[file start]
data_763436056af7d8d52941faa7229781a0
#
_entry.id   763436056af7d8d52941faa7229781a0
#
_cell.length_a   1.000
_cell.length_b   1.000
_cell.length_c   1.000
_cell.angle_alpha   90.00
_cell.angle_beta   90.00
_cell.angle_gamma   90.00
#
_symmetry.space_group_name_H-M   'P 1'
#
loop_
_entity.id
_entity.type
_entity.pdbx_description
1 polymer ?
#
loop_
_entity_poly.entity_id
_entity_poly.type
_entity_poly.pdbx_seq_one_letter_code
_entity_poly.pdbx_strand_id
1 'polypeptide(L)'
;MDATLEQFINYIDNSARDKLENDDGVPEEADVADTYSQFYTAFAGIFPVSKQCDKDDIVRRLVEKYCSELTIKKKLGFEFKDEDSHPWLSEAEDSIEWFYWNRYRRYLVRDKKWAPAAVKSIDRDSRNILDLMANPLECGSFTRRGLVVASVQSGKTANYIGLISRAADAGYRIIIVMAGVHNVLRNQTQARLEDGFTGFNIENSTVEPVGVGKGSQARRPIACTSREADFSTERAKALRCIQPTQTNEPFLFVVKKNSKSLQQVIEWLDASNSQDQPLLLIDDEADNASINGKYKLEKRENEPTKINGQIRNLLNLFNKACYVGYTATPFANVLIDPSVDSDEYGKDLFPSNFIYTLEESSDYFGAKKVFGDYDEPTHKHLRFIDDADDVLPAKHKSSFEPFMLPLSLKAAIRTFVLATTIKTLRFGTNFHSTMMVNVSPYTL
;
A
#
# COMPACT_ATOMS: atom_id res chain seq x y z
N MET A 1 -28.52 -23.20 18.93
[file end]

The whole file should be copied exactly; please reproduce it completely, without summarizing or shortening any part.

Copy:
data_763436056af7d8d52941faa7229781a0
#
_entry.id   763436056af7d8d52941faa7229781a0
#
_cell.length_a   1.000
_cell.length_b   1.000
_cell.length_c   1.000
_cell.angle_alpha   90.00
_cell.angle_beta   90.00
_cell.angle_gamma   90.00
#
_symmetry.space_group_name_H-M   'P 1'
#
loop_
_entity.id
_entity.type
_entity.pdbx_description
1 polymer ?
#
loop_
_entity_poly.entity_id
_entity_poly.type
_entity_poly.pdbx_seq_one_letter_code
_entity_poly.pdbx_strand_id
1 'polypeptide(L)'
;MDATLEQFINYIDNSARDKLENDDGVPEEADVADTYSQFYTAFAGIFPVSKQCDKDDIVRRLVEKYCSELTIKKKLGFEFKDEDSHPWLSEAEDSIEWFYWNRYRRYLVRDKKWAPAAVKSIDRDSRNILDLMANPLECGSFTRRGLVVASVQSGKTANYIGLISRAADAGYRIIIVMAGVHNVLRNQTQARLEDGFTGFNIENSTVEPVGVGKGSQARRPIACTSREADFSTERAKALRCIQPTQTNEPFLFVVKKNSKSLQQVIEWLDASNSQDQPLLLIDDEADNASINGKYKLEKRENEPTKINGQIRNLLNLFNKACYVGYTATPFANVLIDPSVDSDEYGKDLFPSNFIYTLEESSDYFGAKKVFGDYDEPTHKHLRFIDDADDVLPAKHKSSFEPFMLPLSLKAAIRTFVLATTIKTLRFGTNFHSTMMVNVSPYTL
;
A
#
# COMPACT_ATOMS: atom_id res chain seq x y z
N MET A 1 -28.52 -23.20 18.93